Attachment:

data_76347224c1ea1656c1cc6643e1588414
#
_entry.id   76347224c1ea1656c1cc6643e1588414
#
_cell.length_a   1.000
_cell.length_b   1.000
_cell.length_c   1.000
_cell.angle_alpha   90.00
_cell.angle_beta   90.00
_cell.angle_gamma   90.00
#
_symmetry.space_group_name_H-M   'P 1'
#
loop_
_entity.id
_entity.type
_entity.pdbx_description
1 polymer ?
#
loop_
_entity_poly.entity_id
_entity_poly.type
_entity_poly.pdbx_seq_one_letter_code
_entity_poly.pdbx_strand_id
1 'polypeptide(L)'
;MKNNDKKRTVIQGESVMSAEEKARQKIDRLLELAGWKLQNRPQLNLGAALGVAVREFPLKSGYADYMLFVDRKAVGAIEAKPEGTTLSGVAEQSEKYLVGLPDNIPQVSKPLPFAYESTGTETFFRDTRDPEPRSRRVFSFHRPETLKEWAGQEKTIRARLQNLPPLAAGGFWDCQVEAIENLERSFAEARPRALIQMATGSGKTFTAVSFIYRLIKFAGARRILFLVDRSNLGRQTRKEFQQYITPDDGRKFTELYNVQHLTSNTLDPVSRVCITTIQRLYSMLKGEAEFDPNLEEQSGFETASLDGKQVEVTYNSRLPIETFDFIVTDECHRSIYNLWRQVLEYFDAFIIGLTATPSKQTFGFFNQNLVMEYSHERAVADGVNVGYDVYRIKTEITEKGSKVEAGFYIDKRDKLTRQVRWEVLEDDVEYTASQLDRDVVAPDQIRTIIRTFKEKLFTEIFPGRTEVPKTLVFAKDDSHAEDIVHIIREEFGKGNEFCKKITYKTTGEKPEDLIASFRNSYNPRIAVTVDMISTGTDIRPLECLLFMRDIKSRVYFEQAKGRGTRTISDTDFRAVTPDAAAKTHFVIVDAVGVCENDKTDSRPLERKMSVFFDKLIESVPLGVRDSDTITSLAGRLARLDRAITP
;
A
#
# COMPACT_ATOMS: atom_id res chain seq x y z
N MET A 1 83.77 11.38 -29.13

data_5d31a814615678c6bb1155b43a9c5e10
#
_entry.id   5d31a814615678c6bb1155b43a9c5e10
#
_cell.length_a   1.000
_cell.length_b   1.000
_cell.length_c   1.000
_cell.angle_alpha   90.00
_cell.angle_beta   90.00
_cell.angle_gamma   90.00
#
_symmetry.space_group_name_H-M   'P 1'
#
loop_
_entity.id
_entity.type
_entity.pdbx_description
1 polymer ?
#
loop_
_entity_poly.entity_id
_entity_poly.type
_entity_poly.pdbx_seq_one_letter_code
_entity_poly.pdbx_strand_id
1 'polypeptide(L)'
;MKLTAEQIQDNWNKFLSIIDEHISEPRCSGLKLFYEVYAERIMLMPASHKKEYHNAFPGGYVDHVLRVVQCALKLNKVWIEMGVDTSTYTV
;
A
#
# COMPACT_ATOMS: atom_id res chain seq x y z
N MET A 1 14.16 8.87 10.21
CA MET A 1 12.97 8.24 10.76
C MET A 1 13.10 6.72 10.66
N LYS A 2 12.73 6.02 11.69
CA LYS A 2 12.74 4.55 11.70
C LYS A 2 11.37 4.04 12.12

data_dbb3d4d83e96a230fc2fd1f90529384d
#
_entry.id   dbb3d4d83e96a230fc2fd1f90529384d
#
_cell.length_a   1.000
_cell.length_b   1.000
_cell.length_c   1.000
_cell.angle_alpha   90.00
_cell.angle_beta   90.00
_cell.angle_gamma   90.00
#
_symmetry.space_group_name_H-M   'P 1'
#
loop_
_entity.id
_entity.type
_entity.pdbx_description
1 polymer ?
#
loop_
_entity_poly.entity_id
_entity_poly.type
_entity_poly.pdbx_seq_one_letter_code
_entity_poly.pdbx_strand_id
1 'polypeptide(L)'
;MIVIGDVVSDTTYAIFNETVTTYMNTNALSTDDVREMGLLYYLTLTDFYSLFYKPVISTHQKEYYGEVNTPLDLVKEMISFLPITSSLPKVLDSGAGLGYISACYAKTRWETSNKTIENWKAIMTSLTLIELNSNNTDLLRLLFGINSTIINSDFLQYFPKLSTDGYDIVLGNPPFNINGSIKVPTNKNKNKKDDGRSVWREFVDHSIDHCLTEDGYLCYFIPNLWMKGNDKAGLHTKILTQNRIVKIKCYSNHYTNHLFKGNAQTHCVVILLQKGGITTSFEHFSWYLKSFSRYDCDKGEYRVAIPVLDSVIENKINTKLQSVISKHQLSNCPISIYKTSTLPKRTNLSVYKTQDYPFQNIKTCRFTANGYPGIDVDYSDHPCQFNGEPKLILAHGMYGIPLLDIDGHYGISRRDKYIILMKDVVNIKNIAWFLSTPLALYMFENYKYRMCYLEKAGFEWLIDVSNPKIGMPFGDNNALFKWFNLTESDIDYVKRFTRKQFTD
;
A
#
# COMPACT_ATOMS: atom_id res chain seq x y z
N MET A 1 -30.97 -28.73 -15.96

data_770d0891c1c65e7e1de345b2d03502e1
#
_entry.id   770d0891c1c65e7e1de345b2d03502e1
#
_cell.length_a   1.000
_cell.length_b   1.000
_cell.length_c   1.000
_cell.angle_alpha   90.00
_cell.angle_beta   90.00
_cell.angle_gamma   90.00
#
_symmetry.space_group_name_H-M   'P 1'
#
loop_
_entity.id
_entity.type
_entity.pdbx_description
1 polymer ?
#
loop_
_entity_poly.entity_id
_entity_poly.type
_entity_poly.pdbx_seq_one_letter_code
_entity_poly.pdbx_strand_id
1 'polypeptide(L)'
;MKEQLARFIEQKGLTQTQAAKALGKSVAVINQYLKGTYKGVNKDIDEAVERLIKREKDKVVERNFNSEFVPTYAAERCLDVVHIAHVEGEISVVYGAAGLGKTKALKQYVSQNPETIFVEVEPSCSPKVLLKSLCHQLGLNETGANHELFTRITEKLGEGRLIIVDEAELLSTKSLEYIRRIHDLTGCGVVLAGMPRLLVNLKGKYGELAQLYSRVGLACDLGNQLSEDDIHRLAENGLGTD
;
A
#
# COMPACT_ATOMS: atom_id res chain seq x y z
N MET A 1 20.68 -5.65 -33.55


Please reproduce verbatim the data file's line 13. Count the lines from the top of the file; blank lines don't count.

#